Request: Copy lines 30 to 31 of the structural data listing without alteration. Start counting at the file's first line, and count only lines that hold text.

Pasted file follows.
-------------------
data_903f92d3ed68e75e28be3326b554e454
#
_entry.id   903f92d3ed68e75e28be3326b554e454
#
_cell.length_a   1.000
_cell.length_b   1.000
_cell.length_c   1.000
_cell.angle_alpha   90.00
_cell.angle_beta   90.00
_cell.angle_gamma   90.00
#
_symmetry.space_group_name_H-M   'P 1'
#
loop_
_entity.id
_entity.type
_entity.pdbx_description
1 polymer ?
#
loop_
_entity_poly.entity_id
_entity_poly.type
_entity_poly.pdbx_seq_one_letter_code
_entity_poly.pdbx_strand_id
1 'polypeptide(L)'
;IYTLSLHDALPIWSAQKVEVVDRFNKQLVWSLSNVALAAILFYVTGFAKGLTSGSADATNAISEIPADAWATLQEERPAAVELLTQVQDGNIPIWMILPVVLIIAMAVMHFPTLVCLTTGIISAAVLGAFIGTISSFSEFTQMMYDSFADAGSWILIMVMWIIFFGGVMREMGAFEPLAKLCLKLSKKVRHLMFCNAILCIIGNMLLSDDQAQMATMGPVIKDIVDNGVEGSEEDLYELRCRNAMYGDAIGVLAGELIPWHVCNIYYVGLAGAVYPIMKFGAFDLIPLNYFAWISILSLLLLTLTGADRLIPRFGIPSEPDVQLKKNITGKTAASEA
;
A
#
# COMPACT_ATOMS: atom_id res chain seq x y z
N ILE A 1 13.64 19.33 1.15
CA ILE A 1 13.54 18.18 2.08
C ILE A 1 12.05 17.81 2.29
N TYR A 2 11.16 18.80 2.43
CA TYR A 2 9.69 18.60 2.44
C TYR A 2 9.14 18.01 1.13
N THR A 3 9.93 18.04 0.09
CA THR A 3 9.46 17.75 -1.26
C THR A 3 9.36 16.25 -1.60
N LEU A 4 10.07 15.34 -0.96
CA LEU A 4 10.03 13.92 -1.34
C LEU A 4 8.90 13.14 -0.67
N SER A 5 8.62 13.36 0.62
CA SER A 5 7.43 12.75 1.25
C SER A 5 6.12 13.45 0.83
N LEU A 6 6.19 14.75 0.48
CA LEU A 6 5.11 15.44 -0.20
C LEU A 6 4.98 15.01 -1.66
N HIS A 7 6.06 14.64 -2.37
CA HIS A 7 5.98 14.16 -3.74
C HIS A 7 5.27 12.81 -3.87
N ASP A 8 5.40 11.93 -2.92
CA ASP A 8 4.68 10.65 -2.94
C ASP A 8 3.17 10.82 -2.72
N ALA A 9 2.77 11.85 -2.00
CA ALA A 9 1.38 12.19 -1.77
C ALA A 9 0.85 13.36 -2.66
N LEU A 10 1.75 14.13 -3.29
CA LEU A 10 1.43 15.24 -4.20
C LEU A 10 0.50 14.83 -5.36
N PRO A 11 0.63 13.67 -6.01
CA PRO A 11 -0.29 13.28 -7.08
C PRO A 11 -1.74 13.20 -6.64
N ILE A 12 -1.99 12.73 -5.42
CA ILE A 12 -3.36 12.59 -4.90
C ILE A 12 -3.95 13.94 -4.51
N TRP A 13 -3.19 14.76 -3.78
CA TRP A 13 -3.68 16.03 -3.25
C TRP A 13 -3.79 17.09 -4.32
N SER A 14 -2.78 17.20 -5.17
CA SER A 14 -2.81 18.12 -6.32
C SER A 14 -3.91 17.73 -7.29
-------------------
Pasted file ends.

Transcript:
# COMPACT_ATOMS: atom_id res chain seq x y z
N ILE A 1 13.64 19.33 1.15